Despite the video gaming world's obsession with offering "cool" experiences such as shooting bad guys, driving fast cars and slaying monstrous dragons, the hobby had a very unfashionable reputation with the mainstream media prior to the start of the '90s. Gamers were seen as spotty, socially awkward kids who huddled around their home computers for hours on end, and developers weren't really held in any higher esteem. This image was perpetuated by the success of people like the Darling siblings and the Oliver Twins, who, like so many British developers of the period, learned to program in their bedrooms. While many industry historians will claim that it wasn't until Sony arrived in the middle of the '90s with its PlayStation brand that gaming became hip and credible, others will point to the birth of a particular British software house as the moment it all changed for the better.
The Bitmap Brothers were founded in 1987 by Mike Montgomery, Eric Matthews and Steve Kelly. One of the first studios to truly exploit the power of 16-bit computers like the Atari ST and Commodore Amiga, the Bitmaps created titles like Xenon, Speedball 2, The Chaos Engine andGods – all games which were released to widespread critical acclaim and made their way to Japanese consoles. The company's standing with players was almost unmatched – in the UK, at least – and the studio's members were hailed as video gaming's first true rock stars. The fact that they often sported sunglasses and leather jackets in press photos only helped reinforce this perception.
Now, almost 30 years after the foundation of the studio and over ten years since it ceased to exist as an active developer, UK publisher Read Only Memory has produced The Bitmap Brothers: Universe, a lavish 360-page tome which not only includes a full and exhaustive history of the company but also contains concept artwork, screenshots, box art and exclusive photos.
Written by Duncan Harris – who has contributed to Edge magazine and Rock, Paper, Shotgun in the past and also runs the superb Dead End Thrills website – The Bitmap Brothers: Universe leaves no stone unturned when it comes to documenting the glorious life and tragic death of this legendary codehouse. Interviews with the key players – including Mike Montgomery, Dan Malone (who also supplies the stunning double cover artwork), Mark Coleman, Sean Griffiths, Martin Heath and even former Sega man Tetsuya Mizuguchi (who claims the Bitmaps were a massive influence on his career) flesh out the tale brilliantly with anecdotes and colourful memories, while Tim Simenon (Bomb the Bass) and John Foxx (Nation 12, Ultravox) give some insight into how important a role music played in the success of the company's games.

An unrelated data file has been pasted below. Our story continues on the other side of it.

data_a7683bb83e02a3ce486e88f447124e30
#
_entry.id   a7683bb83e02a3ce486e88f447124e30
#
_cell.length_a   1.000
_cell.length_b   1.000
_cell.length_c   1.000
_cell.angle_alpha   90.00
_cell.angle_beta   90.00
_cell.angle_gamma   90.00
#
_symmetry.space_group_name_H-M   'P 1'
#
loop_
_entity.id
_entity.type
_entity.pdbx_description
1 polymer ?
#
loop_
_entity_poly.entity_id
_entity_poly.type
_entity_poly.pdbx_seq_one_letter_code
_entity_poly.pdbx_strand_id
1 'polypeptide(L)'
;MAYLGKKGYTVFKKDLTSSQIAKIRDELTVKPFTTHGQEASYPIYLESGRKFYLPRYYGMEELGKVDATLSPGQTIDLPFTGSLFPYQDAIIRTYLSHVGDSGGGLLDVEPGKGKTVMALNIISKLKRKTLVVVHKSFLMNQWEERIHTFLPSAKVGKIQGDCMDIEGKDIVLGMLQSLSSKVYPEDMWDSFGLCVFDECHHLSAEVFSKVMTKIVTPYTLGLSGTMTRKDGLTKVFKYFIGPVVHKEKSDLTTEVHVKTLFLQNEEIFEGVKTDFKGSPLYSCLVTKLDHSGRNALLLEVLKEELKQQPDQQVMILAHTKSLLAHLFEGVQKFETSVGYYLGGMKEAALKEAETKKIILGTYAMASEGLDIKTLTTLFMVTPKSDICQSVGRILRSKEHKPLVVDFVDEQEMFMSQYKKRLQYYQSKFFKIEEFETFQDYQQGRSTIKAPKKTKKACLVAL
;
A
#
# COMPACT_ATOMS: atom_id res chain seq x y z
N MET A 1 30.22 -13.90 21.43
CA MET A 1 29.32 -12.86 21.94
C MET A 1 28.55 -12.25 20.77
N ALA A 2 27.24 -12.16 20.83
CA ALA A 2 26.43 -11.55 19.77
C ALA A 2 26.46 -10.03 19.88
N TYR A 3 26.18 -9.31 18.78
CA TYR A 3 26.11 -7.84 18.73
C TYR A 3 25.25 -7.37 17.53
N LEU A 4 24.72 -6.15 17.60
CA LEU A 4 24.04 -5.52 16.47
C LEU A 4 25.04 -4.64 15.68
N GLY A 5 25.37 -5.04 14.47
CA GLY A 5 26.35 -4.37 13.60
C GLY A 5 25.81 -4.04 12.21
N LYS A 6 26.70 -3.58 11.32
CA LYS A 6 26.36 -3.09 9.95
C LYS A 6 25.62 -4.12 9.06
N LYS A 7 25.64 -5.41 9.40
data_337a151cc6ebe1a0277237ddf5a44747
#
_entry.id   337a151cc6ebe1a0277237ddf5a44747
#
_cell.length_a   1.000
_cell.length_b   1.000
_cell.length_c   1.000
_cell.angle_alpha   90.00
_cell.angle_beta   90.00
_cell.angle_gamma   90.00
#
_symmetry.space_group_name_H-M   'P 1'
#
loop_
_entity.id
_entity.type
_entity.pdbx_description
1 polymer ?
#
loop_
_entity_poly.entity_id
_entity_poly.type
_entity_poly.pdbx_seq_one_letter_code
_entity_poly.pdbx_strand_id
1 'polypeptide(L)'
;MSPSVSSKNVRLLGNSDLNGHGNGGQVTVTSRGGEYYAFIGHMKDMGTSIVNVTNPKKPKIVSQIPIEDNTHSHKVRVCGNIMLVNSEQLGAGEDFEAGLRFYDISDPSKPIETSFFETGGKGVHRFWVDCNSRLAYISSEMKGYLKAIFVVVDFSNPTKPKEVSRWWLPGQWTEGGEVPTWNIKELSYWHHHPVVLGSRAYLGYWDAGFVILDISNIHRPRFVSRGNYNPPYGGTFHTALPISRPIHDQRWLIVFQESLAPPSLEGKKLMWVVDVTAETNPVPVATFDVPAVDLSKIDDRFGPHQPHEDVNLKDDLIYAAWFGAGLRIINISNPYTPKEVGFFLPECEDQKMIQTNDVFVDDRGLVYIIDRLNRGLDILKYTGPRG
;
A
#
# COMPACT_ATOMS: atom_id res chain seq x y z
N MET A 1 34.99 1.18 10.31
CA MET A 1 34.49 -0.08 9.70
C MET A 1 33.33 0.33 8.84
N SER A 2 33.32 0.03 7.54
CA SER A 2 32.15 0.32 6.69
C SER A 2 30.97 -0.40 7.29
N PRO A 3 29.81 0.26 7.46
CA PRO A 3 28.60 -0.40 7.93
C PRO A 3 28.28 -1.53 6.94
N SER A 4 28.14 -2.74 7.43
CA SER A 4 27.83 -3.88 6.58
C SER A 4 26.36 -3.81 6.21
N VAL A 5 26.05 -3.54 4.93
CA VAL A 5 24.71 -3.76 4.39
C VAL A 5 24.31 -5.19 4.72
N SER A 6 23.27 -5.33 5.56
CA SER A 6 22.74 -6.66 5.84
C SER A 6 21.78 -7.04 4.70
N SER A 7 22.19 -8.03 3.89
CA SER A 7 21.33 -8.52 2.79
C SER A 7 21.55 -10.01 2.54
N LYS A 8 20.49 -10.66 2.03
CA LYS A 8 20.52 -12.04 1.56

For example, it's hard to imagine playing the sublime Xenon 2: Megablast without Megablast (Hip Hop on Precinct 13) booming over the top, and Simenon worked closely with the Bitmap Brothers to ensure his track was faithfully replicated on the humble audio hardware of the home computers and consoles of the era. Former Ultravox man Foxx would craft the menacing theme to 1990's Speedball 2: Brutal Deluxe – a game that is often considered to be the company's crowning glory – while 1991's Magic Pockets sampled Betty Boo's Doin' the Do.
While the Bitmaps were focused on home computers for the majority of their career, several of the company's biggest titles were ported to consoles, giving the firm global fame. Speedball made its way to the 8-bit NES (as KlashBall) and Sega Master System, while its sequel would receive even more more conversions, eventually ending up on the NES, Mega Drive and even the Game Boy. The Chaos Engine and Gods also made the jump to consoles, with the latter – the book reveals – almost being a CD-enhanced launch title for the abandoned (and recently rediscovered) SNES PlayStation.
Like Read Only Memory's Sensible Software 1986-1999 (which covers another of the UK's premier '90s studios and one which had strong ties to the Bitmaps thanks to its association with Renegade Software, the publisher founded by the Bitmap Brothers in 1991 which was eventually sold to Time Warner in 1995) this book features plenty of amusing moments that tread the fine line between comedy and tragedy; tales of people sleeping under desks in duvets stolen from their kids, business meetings taking place topless due to an impromptu fish tank clean and people being kicked so hard in their nether regions that they throw up. These are just three examples (all of which involve the Mike Montgomery, who is now the sole owner of the Bitmap Brothers brand) but there are countless others which bring colour and detail to what was a remarkable time for the UK games industry.
The Bitmap Brothers closed in 2004, having endured several failed publishing relationships, lengthy development periods and numerous staff exoduses, but the brand lives on under Montgomery's watchful eye. It's possible to enjoy titles like Speedball 2 and Z on iOS, and these serve as a timely reminder of just how talented this team of developers was during its glory years. As such, The Bitmap Brothers: Universe is an essential purchase for anyone who has an interest in the history of the UK games industry, and has triggered something of a Bitmap renaissance in the Nintendo Life office, with the console ports of many of the studio's classics being dusted off and booted up once more.
The Bitmap Brothers: Universe is available to order direct from the publisher for £30.
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